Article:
Remember that Counter Guest chit? It’s double-sided; you pick which side you want to use when you receive it. One side is a hooded lady. Discard this Counter Guest after you’ve filled your tables and discard all your drawn cards thus far. (Including non-guests.) Then redraw cards from your remaining deck in the same fashion. Deck depleted? Shuffle your discard pile and continue drawing. This Counter Guest is handy if you’re unhappy with the luck of your initial draw!

    Can I Take Your Order?

    Did any players draw Servers during that Guests Arriving phase? For each Server that you drew, you take one die of your colour and roll it. (For Round 1, you’ll at most have one Server.) Keep the outcome to one side; you’ll get to use that die result later. Then everyone rolls their own four white dice and places them on their own Coaster.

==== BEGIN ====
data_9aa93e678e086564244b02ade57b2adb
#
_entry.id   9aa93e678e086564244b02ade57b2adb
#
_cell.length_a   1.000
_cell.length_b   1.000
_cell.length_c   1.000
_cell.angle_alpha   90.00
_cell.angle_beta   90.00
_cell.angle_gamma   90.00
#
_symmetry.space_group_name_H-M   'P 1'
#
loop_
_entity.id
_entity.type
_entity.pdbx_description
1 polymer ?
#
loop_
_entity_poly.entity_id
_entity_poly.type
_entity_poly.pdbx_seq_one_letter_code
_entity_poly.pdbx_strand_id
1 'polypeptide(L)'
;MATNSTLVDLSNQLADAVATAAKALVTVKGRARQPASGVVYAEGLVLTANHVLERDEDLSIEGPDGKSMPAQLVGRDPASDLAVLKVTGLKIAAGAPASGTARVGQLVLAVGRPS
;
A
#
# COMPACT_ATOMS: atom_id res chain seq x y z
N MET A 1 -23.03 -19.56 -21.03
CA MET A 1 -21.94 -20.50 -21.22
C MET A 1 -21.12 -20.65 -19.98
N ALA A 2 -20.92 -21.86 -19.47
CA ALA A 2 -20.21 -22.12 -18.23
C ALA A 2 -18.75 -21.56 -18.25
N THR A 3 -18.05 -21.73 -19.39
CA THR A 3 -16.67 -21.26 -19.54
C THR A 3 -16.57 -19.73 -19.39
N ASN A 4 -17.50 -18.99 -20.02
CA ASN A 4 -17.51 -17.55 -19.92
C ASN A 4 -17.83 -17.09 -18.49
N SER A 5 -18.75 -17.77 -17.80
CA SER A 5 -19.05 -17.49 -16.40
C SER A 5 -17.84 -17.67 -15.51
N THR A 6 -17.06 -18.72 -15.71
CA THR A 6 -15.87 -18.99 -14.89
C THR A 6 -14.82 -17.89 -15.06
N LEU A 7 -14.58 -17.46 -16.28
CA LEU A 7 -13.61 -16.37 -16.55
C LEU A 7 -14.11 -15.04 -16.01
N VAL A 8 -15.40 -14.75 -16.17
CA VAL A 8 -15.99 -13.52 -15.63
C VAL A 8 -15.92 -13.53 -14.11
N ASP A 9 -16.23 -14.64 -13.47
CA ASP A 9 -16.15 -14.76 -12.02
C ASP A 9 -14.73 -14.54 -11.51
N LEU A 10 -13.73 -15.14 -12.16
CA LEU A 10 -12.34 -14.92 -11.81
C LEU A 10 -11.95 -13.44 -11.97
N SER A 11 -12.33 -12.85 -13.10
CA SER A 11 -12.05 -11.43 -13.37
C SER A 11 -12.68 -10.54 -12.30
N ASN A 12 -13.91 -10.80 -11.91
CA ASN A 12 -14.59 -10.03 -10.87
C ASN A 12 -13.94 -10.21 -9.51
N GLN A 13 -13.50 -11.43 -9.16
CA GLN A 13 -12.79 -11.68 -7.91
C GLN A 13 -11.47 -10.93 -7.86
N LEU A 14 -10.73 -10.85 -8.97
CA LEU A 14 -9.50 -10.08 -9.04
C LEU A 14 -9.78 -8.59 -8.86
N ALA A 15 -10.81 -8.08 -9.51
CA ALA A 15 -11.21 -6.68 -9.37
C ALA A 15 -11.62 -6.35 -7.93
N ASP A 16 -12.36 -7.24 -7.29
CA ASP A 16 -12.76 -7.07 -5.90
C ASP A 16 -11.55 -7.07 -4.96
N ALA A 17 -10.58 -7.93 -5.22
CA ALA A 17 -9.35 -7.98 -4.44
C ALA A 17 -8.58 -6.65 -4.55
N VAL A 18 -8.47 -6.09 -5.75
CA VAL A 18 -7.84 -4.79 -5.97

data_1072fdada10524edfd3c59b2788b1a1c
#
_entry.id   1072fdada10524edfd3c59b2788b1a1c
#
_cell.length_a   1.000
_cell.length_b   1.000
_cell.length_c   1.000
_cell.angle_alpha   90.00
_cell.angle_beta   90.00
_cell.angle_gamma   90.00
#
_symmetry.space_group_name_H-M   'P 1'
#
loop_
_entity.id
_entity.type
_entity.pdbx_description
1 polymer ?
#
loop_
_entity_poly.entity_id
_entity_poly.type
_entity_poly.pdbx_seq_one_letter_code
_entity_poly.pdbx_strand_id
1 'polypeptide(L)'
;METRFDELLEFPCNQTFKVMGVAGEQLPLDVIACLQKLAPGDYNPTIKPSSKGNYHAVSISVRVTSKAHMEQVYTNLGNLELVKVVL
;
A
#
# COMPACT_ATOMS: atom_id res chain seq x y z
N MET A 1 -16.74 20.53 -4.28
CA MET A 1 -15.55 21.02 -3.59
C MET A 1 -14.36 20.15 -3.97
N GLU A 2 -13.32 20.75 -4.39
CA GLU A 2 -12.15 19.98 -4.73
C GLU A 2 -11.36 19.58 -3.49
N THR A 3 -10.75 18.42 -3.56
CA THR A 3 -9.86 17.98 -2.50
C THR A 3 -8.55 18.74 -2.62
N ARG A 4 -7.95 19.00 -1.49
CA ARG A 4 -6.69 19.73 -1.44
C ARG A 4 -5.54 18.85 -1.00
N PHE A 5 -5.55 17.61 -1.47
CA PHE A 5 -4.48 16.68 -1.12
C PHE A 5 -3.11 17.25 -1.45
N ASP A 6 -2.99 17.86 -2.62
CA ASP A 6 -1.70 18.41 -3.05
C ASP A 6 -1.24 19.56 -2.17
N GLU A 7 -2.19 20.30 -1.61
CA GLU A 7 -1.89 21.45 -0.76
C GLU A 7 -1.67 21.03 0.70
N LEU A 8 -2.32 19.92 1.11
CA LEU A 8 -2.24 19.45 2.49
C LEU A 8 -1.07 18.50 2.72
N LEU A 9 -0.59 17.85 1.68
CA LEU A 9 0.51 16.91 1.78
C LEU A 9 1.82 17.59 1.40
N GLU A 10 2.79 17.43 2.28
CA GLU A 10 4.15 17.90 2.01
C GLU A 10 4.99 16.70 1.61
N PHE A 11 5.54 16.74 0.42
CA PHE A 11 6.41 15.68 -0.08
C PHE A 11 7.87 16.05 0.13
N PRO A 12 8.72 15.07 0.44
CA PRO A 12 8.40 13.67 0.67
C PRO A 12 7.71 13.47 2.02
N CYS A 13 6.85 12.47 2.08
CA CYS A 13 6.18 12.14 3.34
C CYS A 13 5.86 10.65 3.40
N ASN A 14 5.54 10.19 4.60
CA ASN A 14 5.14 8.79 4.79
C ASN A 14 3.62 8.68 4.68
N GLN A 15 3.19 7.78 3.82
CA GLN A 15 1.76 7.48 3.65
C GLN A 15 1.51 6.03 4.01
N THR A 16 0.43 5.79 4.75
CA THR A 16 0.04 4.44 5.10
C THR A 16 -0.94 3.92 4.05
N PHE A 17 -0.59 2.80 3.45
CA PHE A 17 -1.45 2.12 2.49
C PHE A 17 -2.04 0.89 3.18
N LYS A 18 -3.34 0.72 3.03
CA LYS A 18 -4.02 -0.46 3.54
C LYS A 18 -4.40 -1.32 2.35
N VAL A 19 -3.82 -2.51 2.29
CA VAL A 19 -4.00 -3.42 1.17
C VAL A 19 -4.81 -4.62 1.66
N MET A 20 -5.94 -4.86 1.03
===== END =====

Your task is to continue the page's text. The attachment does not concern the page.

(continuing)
The First Player drafts one of the white dice from their Coaster. They keep it to one side. Then the next player clockwise drafts a die from their own Coaster, and so on. Once everyone has one die, you all pass your Coaster with the remaining dice on it clockwise. Thus, you’ll receive a new Coaster of dice too, from your neighbour. The First Player then drafts one die from their new Coaster, and so on. This continues until all players have four white drafted dice.

    Dice And A Slice

    Time for more simultaneous action, now in the form of dice placement! Each player allocates their dice into their own taverns (including bonus dice of their own colour). You’ll have drafted dice with the intention of placing them into optimal places within your tavern. You can place dice onto locations where there’s a square dice silhouette.